Takeshi’s Challenge: The Famicom’s Cruel Mistress


Takeshi’s Challenge: The Famicom’s Cruel Mistress

Takeshi’s Challenge, hailed as one of the worst games of all time, is a game released in 1986 for the Famicom system. Developed by Taito Corporation, it was designed by comedian, actor, and film director Beat Takeshi (Takeshi Kitano), who made it very clear that he was “a man who hates video games.” Critically, the reception of the game differed, with some deeming its game design abusive while others praised it for its peculiarity; regardless, it sold 800,000 copies within its lifetime. According to the first episode of the Japanese TV show GameCenter CX, rumor has it that the developers of the game met with Takeshi at a bar, and put as many of his ideas as they could into the game directly; even when he was drunk. Thus, the plot of Takeshi’s Challenge was born.

Our protagonist is a salaryman with a troubled domestic life and a hard to please boss who seeks one thing; a hidden treasure. There are various locations the player can visit along the various side-scrolling streets. The main street includes the Seagull Theater, Azumagou Bank, and Culture Center, while Jov Street includes Azemichi Karaoke & Snack Bar, and the unusual “Grilled Mormons”. Turning down Niko Ginzo Street, Komori’s Barber Shop, Ritsubundo Book Store, Travel Tamagawa, and Dick’s Pachinko line the side of the road. You can choose to spend your hard-earned money to purchase a trip to the South Pacific (to advance the story) or try your hand at the pachinko machines. If you choose the latter, you must purchase some pachinko balls and pick a machine. Once you run out of balls, an angry group of Yakuza will assault you, and upon beating them you will receive 5000 balls; enough to cash in at the desk and receive the shamisen of your dreams!

One allusion to Takeshi’s dark sense of humor can be found in the main character’s home life. Passing out after consuming too much alcohol at the bar brings the character back to his home, where your wife and two identical children reside. Your wife is evidently upset that your character is drunk (again), and the player is given various choices on how to handle the situation, one of them being divorce. Upon divorce, you can either pay alimony or punch her, after which you are forced out of the house.

Despite the peculiar events and inclusions to the in-game world, the game became famous for its absurd game play, forcing the player to complete esoteric tasks which are considered to be achievable only (at the time) with the assistance of the two published strategy guides. An interesting tidbit relating to assisting players, however, is that the two television commercials created to advertise the game each provided hints of their own. (See: https://youtu.be/lTrzX26TTzI)

According to a staff member of Oota Publications featured on GameCenter CX, there are three impassible points; “singing ability”, “patience”, and “technique”. “Singing ability” involves traveling to Azemichi snack bar, where the player must utilize the Famicom Controller II’s microphone function to successfully (receive three “good” marks) sing “The Rainy New Land.” This takes countless tries, but upon completion an old man appears and hands you a treasure map.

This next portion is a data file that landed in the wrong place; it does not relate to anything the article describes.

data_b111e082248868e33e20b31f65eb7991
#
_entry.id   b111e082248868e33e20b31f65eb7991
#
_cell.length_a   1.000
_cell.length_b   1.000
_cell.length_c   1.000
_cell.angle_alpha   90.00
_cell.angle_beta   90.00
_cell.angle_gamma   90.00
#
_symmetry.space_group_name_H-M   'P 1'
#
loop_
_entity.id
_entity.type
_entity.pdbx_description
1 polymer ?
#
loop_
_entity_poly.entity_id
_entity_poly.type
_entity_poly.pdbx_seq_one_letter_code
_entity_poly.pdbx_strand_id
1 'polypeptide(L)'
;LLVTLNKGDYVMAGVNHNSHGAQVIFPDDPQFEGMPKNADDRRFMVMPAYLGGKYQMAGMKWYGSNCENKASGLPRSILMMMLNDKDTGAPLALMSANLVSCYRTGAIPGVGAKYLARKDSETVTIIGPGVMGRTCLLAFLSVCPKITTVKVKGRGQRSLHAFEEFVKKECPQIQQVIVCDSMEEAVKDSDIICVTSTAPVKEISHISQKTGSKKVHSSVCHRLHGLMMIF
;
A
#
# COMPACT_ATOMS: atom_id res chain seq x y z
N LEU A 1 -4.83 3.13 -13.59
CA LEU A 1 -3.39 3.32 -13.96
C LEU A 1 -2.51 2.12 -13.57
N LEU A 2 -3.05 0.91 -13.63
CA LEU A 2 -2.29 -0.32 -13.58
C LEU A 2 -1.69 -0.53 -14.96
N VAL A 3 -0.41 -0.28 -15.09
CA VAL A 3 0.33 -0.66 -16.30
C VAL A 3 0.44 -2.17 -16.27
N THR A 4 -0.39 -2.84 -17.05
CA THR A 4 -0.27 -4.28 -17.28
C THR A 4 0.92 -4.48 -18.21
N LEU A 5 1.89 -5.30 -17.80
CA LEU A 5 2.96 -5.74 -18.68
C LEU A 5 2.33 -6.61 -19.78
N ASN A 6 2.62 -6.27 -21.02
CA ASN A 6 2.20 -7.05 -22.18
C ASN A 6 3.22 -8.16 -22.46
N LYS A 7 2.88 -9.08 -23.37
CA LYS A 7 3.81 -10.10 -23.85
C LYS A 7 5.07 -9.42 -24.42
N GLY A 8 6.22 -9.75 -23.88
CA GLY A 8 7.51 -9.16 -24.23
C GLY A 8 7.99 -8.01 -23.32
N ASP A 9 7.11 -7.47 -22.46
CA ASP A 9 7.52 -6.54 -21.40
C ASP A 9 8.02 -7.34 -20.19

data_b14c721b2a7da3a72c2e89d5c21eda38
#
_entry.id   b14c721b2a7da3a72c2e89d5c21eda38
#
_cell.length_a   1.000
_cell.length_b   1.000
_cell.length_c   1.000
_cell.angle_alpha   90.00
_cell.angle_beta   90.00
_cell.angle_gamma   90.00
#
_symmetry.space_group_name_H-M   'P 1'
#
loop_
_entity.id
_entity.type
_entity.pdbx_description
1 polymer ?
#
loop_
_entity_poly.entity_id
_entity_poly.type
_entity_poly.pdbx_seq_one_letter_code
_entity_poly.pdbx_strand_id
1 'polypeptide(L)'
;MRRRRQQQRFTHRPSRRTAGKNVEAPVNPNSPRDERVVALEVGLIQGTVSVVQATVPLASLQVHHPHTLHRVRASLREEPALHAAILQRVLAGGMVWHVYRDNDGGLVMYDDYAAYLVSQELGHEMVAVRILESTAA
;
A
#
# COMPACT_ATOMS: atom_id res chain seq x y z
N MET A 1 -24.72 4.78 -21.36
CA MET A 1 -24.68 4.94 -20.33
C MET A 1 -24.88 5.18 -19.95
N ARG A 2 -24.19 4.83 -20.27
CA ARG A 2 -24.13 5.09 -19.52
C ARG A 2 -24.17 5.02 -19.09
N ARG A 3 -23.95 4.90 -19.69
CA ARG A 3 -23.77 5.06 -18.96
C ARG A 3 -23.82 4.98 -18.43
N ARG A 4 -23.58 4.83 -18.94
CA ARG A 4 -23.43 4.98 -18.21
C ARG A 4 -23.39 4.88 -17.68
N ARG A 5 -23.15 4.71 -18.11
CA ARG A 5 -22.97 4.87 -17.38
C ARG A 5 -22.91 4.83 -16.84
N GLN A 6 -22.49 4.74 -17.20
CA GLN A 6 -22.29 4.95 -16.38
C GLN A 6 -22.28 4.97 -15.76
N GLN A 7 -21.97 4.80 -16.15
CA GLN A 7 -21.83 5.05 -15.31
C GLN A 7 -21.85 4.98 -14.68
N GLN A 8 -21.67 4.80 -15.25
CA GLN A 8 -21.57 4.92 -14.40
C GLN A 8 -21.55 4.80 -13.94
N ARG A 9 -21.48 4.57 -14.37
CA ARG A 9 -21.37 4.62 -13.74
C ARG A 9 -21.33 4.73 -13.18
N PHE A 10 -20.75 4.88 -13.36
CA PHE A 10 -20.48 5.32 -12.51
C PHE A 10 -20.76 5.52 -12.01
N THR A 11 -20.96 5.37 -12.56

Here comes “patience.” The map is undeveloped, and the player must “leave it in the sun,” which means not touching the Famicom controller for a full hour. Pressing a button during this time brings the player back to the karaoke segment, and they must repeat the previous steps. After the hour,the map appears, and the player heads for Hintabo Island.

Finally, “technique.” The player must clear a near impossible hang glider shooting stage, which is sure to familiarize them with the funeral scene from the game over screen. After these trials, you arrive on an island in the South Pacific. It is populated by natives, who don’t like it when you enter their homes. Entering the fourth house, you are greeted by a native with a large cauldron. He asks you what you’re doing, and asking where the treasure is lands you in the pot. He demands you perform for him, and this is where our salaryman’s shamisen skills may shine; a few strums and the native lets you go out of pure respect for your skills.

After some more talking to various people of the island, the game ends when the player clears a cave and, at last, finds the treasure. The reward? Takeshi appears on screen and simply says, “great.” This is not quite the ending though, as if the player waits 5 minutes, they are greeted with Takeshi once again, providing words of wisdom; “Why’re ya taking this game so seriously?” You got us there Takeshi. Though this game is filled with absurd logic and difficult obstacles, its unconventional game play (such as the option to punch most anyone) and humorous dialogue makes it one that has become infamous within the retro gaming community.

About Carmen B

My name is Carmen and I'm a pretty easy-going guy. I'm a big fan of weird, obscure retro games, as well as modern indie games. When I'm not writing I'm drawing, playing video games, or watching old horror movies.

Leave a comment


Around the Web